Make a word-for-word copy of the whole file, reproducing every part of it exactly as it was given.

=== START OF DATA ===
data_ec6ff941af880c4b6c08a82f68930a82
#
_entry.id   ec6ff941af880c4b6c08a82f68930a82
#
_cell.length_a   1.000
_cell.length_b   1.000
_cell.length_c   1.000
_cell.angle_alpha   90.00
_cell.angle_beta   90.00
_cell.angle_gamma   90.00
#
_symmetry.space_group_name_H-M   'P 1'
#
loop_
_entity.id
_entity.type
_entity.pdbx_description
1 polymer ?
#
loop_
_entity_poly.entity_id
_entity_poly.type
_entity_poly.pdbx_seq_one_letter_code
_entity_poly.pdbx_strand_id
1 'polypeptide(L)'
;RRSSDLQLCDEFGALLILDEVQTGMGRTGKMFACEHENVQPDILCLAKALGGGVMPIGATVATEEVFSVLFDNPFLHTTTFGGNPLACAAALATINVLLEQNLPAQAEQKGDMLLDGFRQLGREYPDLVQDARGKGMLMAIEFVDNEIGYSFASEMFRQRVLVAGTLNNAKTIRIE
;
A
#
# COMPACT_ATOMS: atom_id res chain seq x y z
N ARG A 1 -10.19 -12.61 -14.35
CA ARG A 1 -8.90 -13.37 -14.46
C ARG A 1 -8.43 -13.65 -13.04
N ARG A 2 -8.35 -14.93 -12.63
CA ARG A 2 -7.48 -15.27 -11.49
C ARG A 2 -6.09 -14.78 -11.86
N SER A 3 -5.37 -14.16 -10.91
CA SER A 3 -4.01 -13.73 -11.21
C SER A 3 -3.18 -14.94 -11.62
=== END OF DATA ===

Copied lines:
data_ec6ff941af880c4b6c08a82f68930a82
#
_entry.id   ec6ff941af880c4b6c08a82f68930a82
#
_cell.length_a   1.000
_cell.length_b   1.000
_cell.length_c   1.000
_cell.angle_alpha   90.00
_cell.angle_beta   90.00
_cell.angle_gamma   90.00
#
_symmetry.space_group_name_H-M   'P 1'
#
loop_
_entity.id
_entity.type
_entity.pdbx_description
1 polymer ?
#
loop_
_entity_poly.entity_id
_entity_poly.type
_entity_poly.pdbx_seq_one_letter_code
_entity_poly.pdbx_strand_id
1 'polypeptide(L)'
;RRSSDLQLCDEFGALLILDEVQTGMGRTGKMFACEHENVQPDILCLAKALGGGVMPIGATVATEEVFSVLFDNPFLHTTTFGGNPLACAAALATINVLLEQNLPAQAEQKGDMLLDGFRQLGREYPDLVQDARGKGMLMAIEFVDNEIGYSFASEMFRQRVLVAGTLNNAKTIRIE
;
A
#
# COMPACT_ATOMS: atom_id res chain seq x y z
N ARG A 1 -10.19 -12.61 -14.35
CA ARG A 1 -8.90 -13.37 -14.46
C ARG A 1 -8.43 -13.65 -13.04
N ARG A 2 -8.35 -14.93 -12.63
CA ARG A 2 -7.48 -15.27 -11.49
C ARG A 2 -6.09 -14.78 -11.86
N SER A 3 -5.37 -14.16 -10.91
CA SER A 3 -4.01 -13.73 -11.21
C SER A 3 -3.18 -14.94 -11.62